COLUMBUS, Ohio (AP) — Most of Ohio is under a moderate or severe drought, and that coupled with a late spring freeze has left farmers dealing with reduced yields on corn, small fruit, vegetables and hay.
The freeze reduced most hay yields by as much as 50 percent in late May, when the season’s first culling usually takes place, said Elizabeth Harsh, executive director of the Ohio Cattlemen’s Association. Pasture is also scarce, she said.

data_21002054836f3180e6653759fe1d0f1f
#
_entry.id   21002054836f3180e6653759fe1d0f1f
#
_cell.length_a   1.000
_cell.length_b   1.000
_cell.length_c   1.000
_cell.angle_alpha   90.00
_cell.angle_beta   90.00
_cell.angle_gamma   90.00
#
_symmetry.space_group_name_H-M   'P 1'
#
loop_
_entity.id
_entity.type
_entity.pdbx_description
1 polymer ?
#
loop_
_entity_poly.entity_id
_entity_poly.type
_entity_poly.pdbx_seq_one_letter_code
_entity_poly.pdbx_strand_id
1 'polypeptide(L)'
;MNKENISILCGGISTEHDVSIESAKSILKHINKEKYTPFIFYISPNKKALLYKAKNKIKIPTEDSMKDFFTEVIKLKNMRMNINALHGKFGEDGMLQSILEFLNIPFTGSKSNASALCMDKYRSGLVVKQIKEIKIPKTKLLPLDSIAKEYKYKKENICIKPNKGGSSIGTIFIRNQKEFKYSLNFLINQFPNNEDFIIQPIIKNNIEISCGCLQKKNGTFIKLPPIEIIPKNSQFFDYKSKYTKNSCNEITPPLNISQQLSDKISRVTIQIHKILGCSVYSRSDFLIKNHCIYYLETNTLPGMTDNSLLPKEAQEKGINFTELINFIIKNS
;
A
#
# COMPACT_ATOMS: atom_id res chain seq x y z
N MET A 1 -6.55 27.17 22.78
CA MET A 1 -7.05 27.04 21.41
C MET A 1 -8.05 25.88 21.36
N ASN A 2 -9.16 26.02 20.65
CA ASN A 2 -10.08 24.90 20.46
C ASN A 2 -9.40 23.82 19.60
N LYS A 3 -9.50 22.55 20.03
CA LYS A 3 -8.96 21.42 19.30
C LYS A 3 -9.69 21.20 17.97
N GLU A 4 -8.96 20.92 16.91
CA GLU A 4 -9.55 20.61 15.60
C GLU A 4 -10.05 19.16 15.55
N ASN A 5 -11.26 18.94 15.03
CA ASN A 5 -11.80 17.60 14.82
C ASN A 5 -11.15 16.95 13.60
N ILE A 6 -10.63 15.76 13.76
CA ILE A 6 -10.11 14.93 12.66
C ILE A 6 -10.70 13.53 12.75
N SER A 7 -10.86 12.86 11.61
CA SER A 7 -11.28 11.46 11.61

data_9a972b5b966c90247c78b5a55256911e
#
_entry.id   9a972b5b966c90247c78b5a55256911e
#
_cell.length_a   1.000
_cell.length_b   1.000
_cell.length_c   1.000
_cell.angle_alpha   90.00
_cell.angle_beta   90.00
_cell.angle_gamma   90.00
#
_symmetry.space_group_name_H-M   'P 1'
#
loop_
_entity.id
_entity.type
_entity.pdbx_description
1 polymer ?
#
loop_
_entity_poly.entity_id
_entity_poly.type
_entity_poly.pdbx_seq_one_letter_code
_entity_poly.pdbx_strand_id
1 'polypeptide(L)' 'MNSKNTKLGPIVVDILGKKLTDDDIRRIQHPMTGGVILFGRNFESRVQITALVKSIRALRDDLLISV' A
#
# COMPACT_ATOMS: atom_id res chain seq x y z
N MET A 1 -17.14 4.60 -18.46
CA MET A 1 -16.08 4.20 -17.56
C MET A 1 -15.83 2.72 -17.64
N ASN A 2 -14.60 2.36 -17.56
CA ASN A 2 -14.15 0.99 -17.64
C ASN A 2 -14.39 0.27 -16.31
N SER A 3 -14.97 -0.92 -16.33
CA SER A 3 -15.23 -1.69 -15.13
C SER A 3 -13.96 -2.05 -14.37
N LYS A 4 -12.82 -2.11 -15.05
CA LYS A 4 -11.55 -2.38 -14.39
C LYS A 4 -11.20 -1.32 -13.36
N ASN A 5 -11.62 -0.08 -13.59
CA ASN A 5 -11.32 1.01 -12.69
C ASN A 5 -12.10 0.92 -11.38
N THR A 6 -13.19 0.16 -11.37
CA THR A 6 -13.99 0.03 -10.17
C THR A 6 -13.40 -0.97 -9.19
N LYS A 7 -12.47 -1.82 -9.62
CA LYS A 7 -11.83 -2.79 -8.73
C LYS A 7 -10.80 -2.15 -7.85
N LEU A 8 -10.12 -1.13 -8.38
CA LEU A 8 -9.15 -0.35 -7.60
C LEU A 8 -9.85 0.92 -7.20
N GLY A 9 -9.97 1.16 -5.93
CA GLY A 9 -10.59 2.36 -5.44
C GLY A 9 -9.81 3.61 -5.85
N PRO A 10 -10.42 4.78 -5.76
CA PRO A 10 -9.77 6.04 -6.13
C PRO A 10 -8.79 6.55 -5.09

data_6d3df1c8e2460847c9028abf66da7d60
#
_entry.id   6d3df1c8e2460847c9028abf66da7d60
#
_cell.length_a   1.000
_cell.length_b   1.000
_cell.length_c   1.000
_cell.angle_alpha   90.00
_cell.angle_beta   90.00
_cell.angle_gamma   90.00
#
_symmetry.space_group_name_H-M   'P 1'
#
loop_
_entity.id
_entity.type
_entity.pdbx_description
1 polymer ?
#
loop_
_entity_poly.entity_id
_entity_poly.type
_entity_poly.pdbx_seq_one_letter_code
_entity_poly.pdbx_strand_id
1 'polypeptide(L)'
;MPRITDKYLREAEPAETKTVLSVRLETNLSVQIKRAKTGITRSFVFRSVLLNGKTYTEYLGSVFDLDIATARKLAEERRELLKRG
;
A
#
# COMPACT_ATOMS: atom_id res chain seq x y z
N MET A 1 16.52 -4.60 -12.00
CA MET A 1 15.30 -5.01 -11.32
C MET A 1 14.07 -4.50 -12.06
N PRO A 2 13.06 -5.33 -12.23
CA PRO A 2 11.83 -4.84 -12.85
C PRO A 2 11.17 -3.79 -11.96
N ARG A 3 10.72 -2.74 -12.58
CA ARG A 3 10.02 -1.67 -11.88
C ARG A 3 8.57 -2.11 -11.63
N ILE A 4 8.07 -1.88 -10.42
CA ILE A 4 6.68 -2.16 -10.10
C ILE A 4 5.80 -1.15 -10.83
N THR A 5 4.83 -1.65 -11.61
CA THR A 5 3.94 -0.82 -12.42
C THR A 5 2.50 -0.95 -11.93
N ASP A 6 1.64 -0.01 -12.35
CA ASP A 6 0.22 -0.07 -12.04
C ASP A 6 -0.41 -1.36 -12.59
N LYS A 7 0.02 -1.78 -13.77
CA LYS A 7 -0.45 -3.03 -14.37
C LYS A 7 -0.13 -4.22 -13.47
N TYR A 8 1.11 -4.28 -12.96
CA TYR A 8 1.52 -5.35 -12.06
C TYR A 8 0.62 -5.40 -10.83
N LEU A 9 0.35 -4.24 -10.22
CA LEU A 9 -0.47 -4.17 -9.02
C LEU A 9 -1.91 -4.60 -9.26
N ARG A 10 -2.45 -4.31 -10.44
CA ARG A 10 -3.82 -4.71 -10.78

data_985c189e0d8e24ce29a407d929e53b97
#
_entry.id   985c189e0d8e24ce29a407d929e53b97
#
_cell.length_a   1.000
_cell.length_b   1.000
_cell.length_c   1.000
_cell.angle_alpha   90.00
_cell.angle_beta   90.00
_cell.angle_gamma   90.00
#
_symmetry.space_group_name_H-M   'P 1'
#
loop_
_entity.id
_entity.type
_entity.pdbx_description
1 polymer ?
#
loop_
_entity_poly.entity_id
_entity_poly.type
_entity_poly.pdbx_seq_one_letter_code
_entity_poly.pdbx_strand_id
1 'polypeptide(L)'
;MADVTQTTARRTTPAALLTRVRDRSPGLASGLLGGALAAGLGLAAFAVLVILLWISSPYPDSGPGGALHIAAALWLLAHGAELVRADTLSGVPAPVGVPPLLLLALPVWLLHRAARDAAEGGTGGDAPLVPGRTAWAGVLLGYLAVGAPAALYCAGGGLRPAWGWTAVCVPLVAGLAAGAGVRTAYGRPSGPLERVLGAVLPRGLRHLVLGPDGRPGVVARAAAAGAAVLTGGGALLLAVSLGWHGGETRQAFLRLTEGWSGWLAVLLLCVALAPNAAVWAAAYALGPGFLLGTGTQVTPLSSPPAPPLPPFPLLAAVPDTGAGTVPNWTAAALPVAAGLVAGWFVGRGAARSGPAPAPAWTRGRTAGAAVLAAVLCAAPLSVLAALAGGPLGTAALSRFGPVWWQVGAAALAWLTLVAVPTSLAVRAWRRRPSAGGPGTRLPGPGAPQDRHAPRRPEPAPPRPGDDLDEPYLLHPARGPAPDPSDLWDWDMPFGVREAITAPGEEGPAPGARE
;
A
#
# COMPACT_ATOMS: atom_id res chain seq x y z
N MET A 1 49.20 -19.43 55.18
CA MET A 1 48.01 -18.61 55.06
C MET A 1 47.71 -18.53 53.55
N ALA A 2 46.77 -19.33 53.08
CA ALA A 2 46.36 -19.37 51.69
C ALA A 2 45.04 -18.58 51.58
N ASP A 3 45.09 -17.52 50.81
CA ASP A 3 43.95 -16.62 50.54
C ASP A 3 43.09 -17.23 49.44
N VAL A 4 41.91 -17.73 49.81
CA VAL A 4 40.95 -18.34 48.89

That’s sent many cattlemen scrambling to buy hay and other feed as worries grow among of a shortage this winter.
“The south and southwestern parts of the state are really feeling it,” Harsh said, referring to the drought. “Ironically, that’s where most of our beef producers are.”